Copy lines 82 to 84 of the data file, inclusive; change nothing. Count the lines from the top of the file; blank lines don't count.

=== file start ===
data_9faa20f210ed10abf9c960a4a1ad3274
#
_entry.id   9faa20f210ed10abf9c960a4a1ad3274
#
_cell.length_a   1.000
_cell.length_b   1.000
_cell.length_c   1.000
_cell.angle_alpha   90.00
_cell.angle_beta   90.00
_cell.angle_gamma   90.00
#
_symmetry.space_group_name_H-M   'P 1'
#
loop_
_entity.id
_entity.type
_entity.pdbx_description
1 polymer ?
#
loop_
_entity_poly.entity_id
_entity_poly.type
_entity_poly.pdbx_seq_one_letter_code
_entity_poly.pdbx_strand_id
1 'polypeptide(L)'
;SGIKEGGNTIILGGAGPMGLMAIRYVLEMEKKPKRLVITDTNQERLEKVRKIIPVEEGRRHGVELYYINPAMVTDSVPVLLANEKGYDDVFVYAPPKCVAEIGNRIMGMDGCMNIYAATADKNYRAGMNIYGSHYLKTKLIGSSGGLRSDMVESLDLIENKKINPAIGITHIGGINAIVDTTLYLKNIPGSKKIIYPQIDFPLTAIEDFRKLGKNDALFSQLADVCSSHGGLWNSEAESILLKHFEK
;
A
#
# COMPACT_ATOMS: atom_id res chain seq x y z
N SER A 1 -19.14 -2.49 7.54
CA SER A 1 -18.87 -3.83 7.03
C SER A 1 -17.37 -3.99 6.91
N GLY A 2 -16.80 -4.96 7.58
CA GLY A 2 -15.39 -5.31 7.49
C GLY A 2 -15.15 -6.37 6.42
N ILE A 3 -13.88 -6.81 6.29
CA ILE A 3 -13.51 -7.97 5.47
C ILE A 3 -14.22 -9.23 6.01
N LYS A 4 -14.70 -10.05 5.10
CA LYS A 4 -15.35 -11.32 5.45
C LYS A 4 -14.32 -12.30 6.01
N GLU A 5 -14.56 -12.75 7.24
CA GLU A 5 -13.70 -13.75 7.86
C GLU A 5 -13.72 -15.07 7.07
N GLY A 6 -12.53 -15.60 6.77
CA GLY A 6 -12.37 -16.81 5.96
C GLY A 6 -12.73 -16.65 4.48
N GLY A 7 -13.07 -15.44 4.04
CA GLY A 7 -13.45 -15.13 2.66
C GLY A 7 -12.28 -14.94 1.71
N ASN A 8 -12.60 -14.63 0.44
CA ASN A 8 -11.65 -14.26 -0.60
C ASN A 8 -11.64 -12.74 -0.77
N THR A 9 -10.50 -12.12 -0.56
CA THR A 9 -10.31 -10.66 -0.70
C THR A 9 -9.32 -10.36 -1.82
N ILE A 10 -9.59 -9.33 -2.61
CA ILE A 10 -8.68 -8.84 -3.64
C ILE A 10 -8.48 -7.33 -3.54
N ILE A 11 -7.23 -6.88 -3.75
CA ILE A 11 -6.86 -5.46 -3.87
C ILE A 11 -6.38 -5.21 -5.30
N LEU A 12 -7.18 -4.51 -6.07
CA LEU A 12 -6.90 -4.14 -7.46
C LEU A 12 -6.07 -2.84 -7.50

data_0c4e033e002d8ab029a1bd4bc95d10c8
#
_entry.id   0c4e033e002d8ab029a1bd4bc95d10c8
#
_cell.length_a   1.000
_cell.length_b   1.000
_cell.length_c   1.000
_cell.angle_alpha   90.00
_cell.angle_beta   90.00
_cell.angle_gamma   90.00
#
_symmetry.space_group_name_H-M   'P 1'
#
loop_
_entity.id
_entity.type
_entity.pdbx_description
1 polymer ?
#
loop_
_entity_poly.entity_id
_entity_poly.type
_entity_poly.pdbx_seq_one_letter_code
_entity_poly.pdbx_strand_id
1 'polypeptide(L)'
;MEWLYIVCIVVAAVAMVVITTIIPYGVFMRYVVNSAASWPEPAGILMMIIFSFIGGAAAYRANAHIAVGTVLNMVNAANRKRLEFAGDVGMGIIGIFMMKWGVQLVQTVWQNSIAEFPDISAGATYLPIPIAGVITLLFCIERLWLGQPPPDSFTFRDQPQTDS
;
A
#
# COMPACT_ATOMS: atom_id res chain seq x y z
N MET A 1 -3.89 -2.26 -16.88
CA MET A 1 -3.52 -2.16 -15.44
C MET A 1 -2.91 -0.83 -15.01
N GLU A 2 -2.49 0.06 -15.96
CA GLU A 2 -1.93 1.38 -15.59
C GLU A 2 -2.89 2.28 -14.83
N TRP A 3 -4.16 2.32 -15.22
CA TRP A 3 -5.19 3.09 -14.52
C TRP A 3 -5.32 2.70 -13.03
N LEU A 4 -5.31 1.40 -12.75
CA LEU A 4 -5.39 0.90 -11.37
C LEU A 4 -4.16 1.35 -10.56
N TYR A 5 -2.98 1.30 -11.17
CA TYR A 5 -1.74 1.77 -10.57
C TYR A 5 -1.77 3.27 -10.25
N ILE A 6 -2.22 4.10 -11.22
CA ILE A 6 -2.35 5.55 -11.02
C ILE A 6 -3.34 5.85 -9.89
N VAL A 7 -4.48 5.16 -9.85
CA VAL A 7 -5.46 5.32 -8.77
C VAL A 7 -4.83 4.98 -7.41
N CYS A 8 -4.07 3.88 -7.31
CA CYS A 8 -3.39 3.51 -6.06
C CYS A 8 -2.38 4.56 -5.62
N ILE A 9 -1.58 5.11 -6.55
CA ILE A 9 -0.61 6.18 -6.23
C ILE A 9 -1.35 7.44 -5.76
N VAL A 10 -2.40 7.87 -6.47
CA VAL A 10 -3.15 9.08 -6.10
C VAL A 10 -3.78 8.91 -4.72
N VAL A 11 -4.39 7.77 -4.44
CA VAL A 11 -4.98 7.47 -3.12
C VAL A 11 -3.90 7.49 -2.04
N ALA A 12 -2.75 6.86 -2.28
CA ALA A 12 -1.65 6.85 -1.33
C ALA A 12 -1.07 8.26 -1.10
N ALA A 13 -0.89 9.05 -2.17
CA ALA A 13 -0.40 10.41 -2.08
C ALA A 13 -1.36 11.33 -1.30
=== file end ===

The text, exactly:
_entity.type
_entity.pdbx_description
1 polymer ?